Dr Latham then starts outlining the science-based "Dangers of GMOs". I've categorized each "danger" according to the trait. Italicized phrases are from the article.
  1. Regarding the Bt trait, which is an insecticidal protein produced by some GMOs. The gene is from the Bacillus thuringiensis bacterium. It's very important for the next few bullet points to keep in mind that the insecticidal protein that is produced by the Bacillus thuringiensis bacterium is a common pesticide used in organic farming. So any concerns about the safety of the protein should also be a concern for produce grown using organic standards. 
    1. "Bacillus thuringiensis is all but indistinguishable from the well known anthrax bacterium". The only possible reason this sentence could have been written is to create fear. A protein that is encoded for in a GM crop is not equivalent to the organism it came from. It's like saying that a wire is the same thing as a car, and then trying to scare you into not using wires by telling you numbers for car accidents.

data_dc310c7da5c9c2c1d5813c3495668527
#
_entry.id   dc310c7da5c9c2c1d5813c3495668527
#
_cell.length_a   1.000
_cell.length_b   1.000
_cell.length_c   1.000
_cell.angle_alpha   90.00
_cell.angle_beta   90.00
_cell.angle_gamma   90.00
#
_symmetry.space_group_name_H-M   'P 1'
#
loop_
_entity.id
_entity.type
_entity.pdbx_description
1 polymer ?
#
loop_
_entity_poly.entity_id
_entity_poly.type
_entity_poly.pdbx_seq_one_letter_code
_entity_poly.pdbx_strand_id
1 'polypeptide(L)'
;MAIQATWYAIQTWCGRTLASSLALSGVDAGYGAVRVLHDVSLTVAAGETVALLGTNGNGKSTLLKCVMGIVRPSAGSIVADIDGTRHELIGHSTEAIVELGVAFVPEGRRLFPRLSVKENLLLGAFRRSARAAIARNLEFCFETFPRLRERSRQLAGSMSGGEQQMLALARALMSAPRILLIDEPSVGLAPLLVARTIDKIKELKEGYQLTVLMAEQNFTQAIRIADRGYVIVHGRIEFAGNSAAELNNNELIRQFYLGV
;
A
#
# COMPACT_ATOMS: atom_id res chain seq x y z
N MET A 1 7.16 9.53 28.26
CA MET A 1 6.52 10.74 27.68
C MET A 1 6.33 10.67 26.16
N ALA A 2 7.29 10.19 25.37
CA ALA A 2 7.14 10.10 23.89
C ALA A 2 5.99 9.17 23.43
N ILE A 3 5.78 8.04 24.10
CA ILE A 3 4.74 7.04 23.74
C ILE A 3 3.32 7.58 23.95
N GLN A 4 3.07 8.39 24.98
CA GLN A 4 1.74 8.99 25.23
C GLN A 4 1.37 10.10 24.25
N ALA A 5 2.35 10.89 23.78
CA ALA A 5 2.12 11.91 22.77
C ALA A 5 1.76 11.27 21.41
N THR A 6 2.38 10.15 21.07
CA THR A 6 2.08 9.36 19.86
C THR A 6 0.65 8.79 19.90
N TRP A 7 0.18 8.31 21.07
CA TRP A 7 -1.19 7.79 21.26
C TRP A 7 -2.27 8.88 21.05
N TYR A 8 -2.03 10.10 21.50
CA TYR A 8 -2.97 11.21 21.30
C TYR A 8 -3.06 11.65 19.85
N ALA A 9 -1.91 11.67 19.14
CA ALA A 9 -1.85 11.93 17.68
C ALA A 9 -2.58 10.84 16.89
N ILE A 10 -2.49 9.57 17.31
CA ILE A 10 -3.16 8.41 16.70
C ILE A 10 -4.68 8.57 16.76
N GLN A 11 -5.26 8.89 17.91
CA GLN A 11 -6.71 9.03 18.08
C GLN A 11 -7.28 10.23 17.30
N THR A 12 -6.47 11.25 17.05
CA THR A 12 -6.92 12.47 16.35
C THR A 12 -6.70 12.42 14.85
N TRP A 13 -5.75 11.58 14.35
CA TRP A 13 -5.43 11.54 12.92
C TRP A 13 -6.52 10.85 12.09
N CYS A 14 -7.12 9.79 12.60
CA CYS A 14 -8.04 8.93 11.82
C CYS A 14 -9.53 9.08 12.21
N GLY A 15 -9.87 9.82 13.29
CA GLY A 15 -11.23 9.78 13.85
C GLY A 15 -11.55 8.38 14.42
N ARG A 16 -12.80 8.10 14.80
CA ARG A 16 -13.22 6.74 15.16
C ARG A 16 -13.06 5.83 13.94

2. "Another reason is that Bt insecticides share structural similarities with ricin." This is altogether a stupid argument. It's like saying that eating mushrooms from the grocery store are dangerous because there are poisonous mushrooms out there.
    3. "A third reason for concern is that the mode of action of Bt proteins is not understood." In such a case, why is it used in organic farming? Much is understood about the proteins. Of course, we could always learn more, but that doesn't mean that it's dangerous.
  2. Regarding herbicide tolerance traits
    1. "This resistance is an invitation to farmers to spray large quantities of herbicides, and many do." Why on earth would a farmer spray any more than is needed and decrease their profit margin? But I can imagine that some farmers may not follow proper guidelines, but then how is this an issue unique to GMOs when there are non-GMO herbicide tolerant crops?
    2. "Glyphosate has been in the news recently because the World Health Organisation no longer considers it a relatively harmless chemical." Actually, the most recent statement from the World Health Organization says that: " ... glyphosate is unlikely to pose a carcinogenic risk to humans from exposure through the diet."